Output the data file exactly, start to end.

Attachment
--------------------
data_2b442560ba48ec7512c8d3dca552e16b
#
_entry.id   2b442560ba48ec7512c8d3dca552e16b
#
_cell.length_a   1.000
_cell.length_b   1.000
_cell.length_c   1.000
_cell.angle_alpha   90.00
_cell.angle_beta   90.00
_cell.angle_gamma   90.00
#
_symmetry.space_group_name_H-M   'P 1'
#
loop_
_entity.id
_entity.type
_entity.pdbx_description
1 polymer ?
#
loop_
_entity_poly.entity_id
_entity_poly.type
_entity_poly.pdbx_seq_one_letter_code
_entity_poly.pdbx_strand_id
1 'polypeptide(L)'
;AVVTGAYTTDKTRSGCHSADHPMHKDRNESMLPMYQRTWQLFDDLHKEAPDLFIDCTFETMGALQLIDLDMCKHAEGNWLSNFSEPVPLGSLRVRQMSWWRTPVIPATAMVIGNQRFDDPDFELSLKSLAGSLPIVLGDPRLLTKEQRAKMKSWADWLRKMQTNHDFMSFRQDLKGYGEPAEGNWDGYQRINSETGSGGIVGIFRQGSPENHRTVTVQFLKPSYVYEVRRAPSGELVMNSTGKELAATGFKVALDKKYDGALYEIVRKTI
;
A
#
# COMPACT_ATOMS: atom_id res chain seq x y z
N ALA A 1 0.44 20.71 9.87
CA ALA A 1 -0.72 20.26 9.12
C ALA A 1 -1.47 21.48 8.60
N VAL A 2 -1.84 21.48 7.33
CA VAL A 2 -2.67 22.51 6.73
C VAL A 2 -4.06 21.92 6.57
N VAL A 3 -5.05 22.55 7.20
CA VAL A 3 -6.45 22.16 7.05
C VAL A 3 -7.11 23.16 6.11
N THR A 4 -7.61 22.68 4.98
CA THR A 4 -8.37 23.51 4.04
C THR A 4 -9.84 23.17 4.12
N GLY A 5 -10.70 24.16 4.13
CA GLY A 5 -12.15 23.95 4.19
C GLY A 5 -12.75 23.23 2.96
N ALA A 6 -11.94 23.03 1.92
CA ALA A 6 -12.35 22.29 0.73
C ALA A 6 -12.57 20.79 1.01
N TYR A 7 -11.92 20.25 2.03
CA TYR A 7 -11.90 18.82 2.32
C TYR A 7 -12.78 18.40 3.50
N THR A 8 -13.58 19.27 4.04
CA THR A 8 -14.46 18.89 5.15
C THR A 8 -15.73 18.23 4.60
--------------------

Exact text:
data_2b442560ba48ec7512c8d3dca552e16b
#
_entry.id   2b442560ba48ec7512c8d3dca552e16b
#
_cell.length_a   1.000
_cell.length_b   1.000
_cell.length_c   1.000
_cell.angle_alpha   90.00
_cell.angle_beta   90.00
_cell.angle_gamma   90.00
#
_symmetry.space_group_name_H-M   'P 1'
#
loop_
_entity.id
_entity.type
_entity.pdbx_description
1 polymer ?
#
loop_
_entity_poly.entity_id
_entity_poly.type
_entity_poly.pdbx_seq_one_letter_code
_entity_poly.pdbx_strand_id
1 'polypeptide(L)'
;AVVTGAYTTDKTRSGCHSADHPMHKDRNESMLPMYQRTWQLFDDLHKEAPDLFIDCTFETMGALQLIDLDMCKHAEGNWLSNFSEPVPLGSLRVRQMSWWRTPVIPATAMVIGNQRFDDPDFELSLKSLAGSLPIVLGDPRLLTKEQRAKMKSWADWLRKMQTNHDFMSFRQDLKGYGEPAEGNWDGYQRINSETGSGGIVGIFRQGSPENHRTVTVQFLKPSYVYEVRRAPSGELVMNSTGKELAATGFKVALDKKYDGALYEIVRKTI
;
A
#
# COMPACT_ATOMS: atom_id res chain seq x y z
N ALA A 1 0.44 20.71 9.87
CA ALA A 1 -0.72 20.26 9.12
C ALA A 1 -1.47 21.48 8.60
N VAL A 2 -1.84 21.48 7.33
CA VAL A 2 -2.67 22.51 6.73
C VAL A 2 -4.06 21.92 6.57
N VAL A 3 -5.05 22.55 7.20
CA VAL A 3 -6.45 22.16 7.05
C VAL A 3 -7.11 23.16 6.11
N THR A 4 -7.61 22.68 4.98
CA THR A 4 -8.37 23.51 4.04
C THR A 4 -9.84 23.17 4.12
N GLY A 5 -10.70 24.16 4.13
CA GLY A 5 -12.15 23.95 4.19
C GLY A 5 -12.75 23.23 2.96
N ALA A 6 -11.94 23.03 1.92
CA ALA A 6 -12.35 22.29 0.73
C ALA A 6 -12.57 20.79 1.01
N TYR A 7 -11.92 20.25 2.03
CA TYR A 7 -11.90 18.82 2.32
C TYR A 7 -12.78 18.40 3.50
N THR A 8 -13.58 19.27 4.04
CA THR A 8 -14.46 18.89 5.15
C THR A 8 -15.73 18.23 4.60